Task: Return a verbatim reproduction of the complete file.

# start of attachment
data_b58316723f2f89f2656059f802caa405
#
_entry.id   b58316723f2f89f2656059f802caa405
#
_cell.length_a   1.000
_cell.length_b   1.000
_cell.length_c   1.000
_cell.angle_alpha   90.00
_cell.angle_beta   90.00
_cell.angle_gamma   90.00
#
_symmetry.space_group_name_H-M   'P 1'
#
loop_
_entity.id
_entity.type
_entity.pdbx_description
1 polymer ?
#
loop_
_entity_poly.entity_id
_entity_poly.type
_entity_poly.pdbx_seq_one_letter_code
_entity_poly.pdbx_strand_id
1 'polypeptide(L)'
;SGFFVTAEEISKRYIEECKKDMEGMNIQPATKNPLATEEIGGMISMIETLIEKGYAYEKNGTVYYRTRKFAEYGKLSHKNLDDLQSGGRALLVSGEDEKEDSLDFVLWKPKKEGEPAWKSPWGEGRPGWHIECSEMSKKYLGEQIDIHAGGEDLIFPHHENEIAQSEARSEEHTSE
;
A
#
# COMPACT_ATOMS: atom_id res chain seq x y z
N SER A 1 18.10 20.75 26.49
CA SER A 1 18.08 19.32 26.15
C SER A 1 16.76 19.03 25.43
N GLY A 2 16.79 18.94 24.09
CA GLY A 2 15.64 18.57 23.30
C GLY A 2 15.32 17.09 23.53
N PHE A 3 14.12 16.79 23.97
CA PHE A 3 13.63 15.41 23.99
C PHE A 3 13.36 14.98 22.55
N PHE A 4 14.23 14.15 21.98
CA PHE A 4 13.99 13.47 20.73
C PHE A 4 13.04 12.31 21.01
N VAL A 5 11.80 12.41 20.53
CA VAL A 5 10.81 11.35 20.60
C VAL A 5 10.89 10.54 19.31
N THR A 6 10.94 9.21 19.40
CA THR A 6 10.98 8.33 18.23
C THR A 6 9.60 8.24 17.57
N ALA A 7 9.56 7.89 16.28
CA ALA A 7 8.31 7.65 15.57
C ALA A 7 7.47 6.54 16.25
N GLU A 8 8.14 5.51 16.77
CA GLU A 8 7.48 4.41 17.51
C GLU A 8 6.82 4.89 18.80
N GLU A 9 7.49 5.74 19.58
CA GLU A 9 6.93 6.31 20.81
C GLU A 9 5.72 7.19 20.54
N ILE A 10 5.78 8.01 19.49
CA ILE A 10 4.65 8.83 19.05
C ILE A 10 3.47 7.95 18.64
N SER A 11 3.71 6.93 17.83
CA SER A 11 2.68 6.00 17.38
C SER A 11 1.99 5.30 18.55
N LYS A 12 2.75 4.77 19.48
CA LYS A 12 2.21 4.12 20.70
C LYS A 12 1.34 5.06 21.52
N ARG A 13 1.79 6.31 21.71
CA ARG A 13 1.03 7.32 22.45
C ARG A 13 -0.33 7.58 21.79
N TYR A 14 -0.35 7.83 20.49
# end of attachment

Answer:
data_b58316723f2f89f2656059f802caa405
#
_entry.id   b58316723f2f89f2656059f802caa405
#
_cell.length_a   1.000
_cell.length_b   1.000
_cell.length_c   1.000
_cell.angle_alpha   90.00
_cell.angle_beta   90.00
_cell.angle_gamma   90.00
#
_symmetry.space_group_name_H-M   'P 1'
#
loop_
_entity.id
_entity.type
_entity.pdbx_description
1 polymer ?
#
loop_
_entity_poly.entity_id
_entity_poly.type
_entity_poly.pdbx_seq_one_letter_code
_entity_poly.pdbx_strand_id
1 'polypeptide(L)'
;SGFFVTAEEISKRYIEECKKDMEGMNIQPATKNPLATEEIGGMISMIETLIEKGYAYEKNGTVYYRTRKFAEYGKLSHKNLDDLQSGGRALLVSGEDEKEDSLDFVLWKPKKEGEPAWKSPWGEGRPGWHIECSEMSKKYLGEQIDIHAGGEDLIFPHHENEIAQSEARSEEHTSE
;
A
#
# COMPACT_ATOMS: atom_id res chain seq x y z
N SER A 1 18.10 20.75 26.49
CA SER A 1 18.08 19.32 26.15
C SER A 1 16.76 19.03 25.43
N GLY A 2 16.79 18.94 24.09
CA GLY A 2 15.64 18.57 23.30
C GLY A 2 15.32 17.09 23.53
N PHE A 3 14.12 16.79 23.97
CA PHE A 3 13.63 15.41 23.99
C PHE A 3 13.36 14.98 22.55
N PHE A 4 14.23 14.15 21.98
CA PHE A 4 13.99 13.47 20.73
C PHE A 4 13.04 12.31 21.01
N VAL A 5 11.80 12.41 20.53
CA VAL A 5 10.81 11.35 20.60
C VAL A 5 10.89 10.54 19.31
N THR A 6 10.94 9.21 19.40
CA THR A 6 10.98 8.33 18.23
C THR A 6 9.60 8.24 17.57
N ALA A 7 9.56 7.89 16.28
CA ALA A 7 8.31 7.65 15.57
C ALA A 7 7.47 6.54 16.25
N GLU A 8 8.14 5.51 16.77
CA GLU A 8 7.48 4.41 17.51
C GLU A 8 6.82 4.89 18.80
N GLU A 9 7.49 5.74 19.58
CA GLU A 9 6.93 6.31 20.81
C GLU A 9 5.72 7.19 20.54
N ILE A 10 5.78 8.01 19.49
CA ILE A 10 4.65 8.83 19.05
C ILE A 10 3.47 7.95 18.64
N SER A 11 3.71 6.93 17.83
CA SER A 11 2.68 6.00 17.38
C SER A 11 1.99 5.30 18.55
N LYS A 12 2.75 4.77 19.48
CA LYS A 12 2.21 4.12 20.70
C LYS A 12 1.34 5.06 21.52
N ARG A 13 1.79 6.31 21.71
CA ARG A 13 1.03 7.32 22.45
C ARG A 13 -0.33 7.58 21.79
N TYR A 14 -0.35 7.83 20.49